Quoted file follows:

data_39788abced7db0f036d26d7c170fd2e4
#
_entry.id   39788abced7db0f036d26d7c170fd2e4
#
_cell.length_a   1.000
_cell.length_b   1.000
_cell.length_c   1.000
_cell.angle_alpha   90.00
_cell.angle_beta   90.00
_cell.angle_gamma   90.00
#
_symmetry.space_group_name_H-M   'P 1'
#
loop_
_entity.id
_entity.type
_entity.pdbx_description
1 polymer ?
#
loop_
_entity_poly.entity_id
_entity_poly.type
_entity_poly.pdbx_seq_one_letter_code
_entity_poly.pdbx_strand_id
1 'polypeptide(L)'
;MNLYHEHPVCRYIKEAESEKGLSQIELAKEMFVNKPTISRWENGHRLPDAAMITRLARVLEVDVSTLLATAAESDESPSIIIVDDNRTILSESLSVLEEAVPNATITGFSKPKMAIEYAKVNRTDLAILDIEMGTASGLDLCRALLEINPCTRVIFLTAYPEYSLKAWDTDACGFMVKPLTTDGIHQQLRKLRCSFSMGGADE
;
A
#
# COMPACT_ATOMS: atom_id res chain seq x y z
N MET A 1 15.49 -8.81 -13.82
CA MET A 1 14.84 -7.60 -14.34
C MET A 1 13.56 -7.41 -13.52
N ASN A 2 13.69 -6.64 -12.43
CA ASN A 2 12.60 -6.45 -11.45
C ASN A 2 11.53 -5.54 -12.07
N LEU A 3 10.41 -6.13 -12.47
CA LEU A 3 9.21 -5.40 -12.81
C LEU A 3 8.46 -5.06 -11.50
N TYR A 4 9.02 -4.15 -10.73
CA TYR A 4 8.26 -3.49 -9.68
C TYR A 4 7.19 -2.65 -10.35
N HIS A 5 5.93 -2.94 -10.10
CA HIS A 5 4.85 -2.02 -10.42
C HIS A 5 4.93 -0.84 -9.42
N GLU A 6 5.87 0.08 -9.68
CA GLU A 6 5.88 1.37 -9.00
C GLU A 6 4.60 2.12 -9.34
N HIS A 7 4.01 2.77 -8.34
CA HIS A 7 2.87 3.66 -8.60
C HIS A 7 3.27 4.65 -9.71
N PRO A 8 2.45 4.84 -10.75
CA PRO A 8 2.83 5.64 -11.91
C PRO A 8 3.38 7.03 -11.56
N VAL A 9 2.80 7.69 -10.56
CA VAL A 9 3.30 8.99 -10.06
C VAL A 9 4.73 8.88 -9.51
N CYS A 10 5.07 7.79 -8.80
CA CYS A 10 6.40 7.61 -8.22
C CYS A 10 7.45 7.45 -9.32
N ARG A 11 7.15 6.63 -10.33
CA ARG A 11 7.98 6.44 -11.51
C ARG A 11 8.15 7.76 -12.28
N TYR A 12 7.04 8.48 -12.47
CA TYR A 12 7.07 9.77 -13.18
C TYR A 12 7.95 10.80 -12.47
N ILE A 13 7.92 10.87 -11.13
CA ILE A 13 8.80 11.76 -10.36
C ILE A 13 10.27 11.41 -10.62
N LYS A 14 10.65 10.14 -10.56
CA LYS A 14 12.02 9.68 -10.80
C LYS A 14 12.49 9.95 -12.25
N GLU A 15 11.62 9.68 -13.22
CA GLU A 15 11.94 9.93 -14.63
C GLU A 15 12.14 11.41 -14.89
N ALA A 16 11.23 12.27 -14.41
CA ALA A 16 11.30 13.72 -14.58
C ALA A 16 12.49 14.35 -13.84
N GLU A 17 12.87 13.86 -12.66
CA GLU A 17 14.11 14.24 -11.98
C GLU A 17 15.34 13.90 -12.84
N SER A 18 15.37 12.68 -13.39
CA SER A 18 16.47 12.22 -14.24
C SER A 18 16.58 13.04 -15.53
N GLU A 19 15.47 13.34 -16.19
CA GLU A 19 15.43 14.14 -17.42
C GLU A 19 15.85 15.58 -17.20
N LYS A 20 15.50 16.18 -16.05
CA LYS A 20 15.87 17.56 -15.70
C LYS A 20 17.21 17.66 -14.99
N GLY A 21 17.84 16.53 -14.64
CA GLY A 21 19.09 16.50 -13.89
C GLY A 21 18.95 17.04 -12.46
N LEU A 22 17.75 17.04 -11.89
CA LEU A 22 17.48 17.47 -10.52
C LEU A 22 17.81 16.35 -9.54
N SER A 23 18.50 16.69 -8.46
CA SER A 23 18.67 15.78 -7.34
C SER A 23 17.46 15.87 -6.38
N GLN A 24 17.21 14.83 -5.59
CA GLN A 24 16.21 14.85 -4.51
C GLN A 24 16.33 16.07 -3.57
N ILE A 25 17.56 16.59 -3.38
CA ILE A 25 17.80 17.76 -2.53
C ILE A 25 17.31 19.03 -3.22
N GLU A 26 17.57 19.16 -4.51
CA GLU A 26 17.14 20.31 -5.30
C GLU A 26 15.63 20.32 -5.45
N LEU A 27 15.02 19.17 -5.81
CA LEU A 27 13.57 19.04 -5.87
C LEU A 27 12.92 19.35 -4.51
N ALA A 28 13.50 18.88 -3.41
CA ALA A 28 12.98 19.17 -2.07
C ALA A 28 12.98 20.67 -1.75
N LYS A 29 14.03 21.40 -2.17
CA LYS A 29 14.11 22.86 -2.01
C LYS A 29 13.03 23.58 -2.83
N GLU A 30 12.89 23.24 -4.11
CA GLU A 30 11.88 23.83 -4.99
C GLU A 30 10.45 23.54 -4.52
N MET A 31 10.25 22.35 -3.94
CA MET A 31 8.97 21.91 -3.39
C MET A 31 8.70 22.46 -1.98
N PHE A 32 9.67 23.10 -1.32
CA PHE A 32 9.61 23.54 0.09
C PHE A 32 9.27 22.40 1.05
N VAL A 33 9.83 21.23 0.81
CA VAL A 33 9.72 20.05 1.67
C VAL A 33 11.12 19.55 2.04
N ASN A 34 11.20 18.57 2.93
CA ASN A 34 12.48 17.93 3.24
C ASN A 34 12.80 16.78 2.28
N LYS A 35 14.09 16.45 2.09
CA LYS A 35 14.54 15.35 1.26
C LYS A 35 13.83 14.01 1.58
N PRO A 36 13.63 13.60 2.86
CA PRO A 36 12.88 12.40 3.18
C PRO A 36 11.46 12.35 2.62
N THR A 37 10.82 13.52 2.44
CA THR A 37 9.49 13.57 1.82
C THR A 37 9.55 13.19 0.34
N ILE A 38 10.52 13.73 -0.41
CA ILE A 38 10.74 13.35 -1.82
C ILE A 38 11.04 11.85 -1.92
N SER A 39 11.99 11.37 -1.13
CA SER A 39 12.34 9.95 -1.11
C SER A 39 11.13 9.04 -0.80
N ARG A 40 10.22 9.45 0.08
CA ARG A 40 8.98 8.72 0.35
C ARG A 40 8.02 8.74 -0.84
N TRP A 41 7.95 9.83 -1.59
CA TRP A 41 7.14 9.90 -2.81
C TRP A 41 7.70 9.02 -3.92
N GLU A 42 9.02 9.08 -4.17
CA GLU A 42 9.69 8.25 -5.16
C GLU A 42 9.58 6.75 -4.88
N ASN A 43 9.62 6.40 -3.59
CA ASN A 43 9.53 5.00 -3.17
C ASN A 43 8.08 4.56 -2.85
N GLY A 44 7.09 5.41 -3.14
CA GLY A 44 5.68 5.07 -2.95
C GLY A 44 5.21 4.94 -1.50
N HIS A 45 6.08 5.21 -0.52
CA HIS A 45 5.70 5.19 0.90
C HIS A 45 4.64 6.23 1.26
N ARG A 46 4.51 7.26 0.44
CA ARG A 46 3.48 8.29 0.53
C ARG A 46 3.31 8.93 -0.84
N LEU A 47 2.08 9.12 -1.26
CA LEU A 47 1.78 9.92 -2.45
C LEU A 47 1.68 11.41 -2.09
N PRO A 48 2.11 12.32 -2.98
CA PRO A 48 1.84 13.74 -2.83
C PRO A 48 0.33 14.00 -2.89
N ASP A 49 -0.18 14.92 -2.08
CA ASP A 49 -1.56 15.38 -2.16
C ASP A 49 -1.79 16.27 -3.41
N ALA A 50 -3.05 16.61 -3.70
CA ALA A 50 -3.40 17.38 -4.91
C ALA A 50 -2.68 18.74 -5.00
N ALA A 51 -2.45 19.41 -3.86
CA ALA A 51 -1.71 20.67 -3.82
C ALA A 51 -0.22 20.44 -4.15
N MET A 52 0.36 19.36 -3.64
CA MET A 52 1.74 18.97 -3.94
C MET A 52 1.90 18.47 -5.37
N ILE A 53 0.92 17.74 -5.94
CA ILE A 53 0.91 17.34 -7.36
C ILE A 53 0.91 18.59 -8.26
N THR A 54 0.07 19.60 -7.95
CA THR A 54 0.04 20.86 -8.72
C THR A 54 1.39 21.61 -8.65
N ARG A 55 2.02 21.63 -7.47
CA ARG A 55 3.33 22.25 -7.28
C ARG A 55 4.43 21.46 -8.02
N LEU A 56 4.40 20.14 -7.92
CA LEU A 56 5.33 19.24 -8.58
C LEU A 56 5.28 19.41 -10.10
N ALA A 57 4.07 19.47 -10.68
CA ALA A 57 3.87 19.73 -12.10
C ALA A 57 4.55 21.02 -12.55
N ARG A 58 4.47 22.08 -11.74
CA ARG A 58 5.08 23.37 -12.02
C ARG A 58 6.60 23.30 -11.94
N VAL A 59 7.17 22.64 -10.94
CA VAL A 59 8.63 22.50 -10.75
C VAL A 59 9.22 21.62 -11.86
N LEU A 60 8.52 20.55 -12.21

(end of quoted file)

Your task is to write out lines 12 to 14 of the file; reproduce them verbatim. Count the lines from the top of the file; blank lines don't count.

_symmetry.space_group_name_H-M   'P 1'
#
loop_